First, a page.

A number of documentaries hit the limited release circuit this weekend, including Neil Barsky’s eerily timely “Koch,” a clear-eyed portrait of the former NY mayor who just today passed away at the age of 88, and Dave Grohl’s “Sound City,” with interviews from a panoply of big names from rock history. Both are very well reviewed. Alex Gibney’s look at the rough-and-tumble NHL, “The Last Gladiators,” isn’t quite passing the goal line, meeting mixed reviews. Meanwhile, the latest Young Adult bait “Warm Bodies” has some kick to it, while genre veteran Walter Hill’s “Bullet to the Head,” starring Stallone, doesn’t hit the mark.
“Bullet to the Head” Dir. Walter Hill, USA | Warner Bros. Pictures | Cast: Sylvestore Stallone, Jason Momoa, Christian Slater | 48% Rotten | NPR: “The plot fails to deliver a single surprise, however, and the characterizations are thin even by the standards of the tough-guy genre.”
“Warm Bodies” Dir. Jonathan Levine, USA | Summit Entertainment | Cast: Nicholas Hoult, Teresa Palmer, John Malkovich | 78% Fresh | Chicago Sun-Times: “A well-paced, nicely directed, post-apocalyptic love story with a terrific sense of humor and the, um, guts to be unabashedly romantic and unapologetically optimistic.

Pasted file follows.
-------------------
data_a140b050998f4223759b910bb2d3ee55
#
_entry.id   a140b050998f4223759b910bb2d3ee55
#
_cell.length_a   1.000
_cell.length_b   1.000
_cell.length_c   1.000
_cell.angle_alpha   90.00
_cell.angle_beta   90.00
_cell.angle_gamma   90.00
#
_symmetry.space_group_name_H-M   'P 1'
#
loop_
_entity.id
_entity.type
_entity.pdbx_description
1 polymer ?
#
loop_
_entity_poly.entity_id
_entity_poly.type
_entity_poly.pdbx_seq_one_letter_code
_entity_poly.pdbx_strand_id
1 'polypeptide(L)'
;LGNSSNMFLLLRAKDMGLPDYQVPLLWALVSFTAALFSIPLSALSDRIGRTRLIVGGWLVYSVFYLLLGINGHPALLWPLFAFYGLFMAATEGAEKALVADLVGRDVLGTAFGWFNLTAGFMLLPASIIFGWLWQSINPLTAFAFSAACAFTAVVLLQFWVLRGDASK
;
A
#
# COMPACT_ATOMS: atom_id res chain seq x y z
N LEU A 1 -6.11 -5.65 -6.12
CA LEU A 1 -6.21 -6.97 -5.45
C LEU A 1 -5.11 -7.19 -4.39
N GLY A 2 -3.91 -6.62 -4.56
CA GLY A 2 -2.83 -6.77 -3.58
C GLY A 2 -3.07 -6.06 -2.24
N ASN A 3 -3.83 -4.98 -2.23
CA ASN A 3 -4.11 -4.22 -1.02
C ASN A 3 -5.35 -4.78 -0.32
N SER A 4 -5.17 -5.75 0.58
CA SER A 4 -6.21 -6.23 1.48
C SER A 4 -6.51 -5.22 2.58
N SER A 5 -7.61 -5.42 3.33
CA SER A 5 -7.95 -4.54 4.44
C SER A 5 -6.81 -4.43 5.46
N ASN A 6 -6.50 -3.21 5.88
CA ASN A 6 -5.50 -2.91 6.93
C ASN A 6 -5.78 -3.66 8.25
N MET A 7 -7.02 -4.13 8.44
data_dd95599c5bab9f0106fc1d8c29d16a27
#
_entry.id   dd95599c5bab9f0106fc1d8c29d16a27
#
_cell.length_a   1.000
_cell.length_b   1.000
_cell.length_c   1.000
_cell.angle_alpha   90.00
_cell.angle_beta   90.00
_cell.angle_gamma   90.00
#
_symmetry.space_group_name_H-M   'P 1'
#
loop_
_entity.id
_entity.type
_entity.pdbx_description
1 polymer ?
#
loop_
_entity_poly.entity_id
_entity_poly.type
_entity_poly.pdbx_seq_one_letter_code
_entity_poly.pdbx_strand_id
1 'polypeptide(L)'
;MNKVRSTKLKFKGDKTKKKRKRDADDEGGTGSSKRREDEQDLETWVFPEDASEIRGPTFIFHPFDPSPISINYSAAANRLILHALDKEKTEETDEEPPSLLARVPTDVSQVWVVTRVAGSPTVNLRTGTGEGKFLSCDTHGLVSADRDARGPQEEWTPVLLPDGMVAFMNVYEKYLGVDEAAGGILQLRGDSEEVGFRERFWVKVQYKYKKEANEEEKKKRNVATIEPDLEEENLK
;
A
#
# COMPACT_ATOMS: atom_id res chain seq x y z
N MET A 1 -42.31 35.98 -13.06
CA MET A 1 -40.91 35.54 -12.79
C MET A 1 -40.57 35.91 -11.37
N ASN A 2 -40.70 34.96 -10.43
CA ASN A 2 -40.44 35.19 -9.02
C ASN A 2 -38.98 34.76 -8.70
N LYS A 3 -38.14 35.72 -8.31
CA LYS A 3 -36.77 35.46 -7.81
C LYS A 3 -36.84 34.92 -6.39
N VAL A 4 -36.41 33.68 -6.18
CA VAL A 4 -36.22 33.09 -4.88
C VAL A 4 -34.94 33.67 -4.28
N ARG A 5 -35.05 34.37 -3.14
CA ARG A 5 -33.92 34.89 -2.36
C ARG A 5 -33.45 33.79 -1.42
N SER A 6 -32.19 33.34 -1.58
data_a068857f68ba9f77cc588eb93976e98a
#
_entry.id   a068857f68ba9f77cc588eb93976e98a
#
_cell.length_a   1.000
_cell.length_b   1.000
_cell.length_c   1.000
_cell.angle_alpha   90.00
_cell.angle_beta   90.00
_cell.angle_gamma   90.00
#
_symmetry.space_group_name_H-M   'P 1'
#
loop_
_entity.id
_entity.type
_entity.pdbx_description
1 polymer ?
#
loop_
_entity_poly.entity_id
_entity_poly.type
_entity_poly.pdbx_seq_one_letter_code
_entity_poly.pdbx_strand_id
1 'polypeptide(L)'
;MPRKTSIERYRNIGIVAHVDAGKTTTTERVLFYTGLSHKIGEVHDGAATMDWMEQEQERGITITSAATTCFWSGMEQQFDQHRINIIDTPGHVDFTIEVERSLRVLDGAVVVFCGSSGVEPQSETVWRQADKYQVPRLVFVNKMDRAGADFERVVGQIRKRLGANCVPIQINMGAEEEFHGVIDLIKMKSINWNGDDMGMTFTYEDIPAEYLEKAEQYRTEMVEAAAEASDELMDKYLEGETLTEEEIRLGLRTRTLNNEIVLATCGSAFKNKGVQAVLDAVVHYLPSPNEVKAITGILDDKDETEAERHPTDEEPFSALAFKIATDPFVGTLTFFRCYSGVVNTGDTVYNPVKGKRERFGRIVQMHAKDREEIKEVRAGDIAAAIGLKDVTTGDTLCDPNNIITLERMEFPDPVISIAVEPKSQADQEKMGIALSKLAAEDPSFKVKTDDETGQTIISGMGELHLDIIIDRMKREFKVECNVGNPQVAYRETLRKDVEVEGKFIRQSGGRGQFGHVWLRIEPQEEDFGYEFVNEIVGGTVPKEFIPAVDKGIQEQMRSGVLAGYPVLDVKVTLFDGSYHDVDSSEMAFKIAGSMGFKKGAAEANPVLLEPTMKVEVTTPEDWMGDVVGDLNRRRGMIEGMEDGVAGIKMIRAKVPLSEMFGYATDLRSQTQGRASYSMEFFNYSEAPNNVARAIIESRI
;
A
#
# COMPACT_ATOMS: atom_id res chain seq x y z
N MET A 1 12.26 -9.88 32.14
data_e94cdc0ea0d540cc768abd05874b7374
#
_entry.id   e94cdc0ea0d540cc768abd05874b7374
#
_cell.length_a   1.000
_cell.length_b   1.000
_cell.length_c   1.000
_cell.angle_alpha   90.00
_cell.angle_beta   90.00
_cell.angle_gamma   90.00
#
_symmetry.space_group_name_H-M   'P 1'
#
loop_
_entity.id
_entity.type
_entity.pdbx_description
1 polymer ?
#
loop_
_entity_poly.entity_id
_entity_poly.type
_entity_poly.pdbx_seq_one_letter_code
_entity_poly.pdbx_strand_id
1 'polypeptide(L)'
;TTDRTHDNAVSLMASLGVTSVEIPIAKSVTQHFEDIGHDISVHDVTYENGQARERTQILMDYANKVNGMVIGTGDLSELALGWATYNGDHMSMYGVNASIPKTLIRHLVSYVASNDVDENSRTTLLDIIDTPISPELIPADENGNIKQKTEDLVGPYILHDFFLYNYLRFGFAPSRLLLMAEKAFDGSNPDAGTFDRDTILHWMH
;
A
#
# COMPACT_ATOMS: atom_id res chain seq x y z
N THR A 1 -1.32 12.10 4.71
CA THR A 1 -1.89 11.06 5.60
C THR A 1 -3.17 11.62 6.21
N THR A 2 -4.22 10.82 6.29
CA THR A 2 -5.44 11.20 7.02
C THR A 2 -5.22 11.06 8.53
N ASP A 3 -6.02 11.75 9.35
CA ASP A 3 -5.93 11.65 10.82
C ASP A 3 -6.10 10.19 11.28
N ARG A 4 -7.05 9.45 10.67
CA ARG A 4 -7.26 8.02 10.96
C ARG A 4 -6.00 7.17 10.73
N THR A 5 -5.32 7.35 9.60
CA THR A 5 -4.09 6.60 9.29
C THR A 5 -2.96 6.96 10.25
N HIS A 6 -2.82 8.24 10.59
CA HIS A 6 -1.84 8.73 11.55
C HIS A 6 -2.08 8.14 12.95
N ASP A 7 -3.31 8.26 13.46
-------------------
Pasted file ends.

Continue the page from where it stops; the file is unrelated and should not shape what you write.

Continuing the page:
“Koch” Dir Neil Barsky, USA | Zeitgeist Films | Cast: Edward I. Koch | 80% Fresh | A.V. Club: “Neil Barsky’s Koch doesn’t try to do anything radical as a piece of filmmaking, but Barsky – a former newspaper reporter – covers Koch’s story magnificently as a journalist.” | Trailer
“Sound City” Dir. Dave Grohl, USA | Variance Films | Cast: Paul McCartney, Neil Young, Tom Petty, Trent Reznor, Stevie Nicks, Lars Ulrich, Mick Fleetwood | 100% Fresh | Los Angeles Times: “High-spirited, emotional and funny, Sound City is, of all things, a mash note to a machine. Not just any machine, however, but one that helped change the face of rock ‘n’ roll.”
“The Last Gladiators” Dir. Alex Gibney, USA | Phase 4 Films | Cast: Chris “Knuckles” Nilan | 55 Metascore | New York Post: “When The Last Gladiators treats brawls like greatest-hits clips for more than half the movie, then suggests fighting is behind Nilan’s decline, it feels like trying to have it both ways.”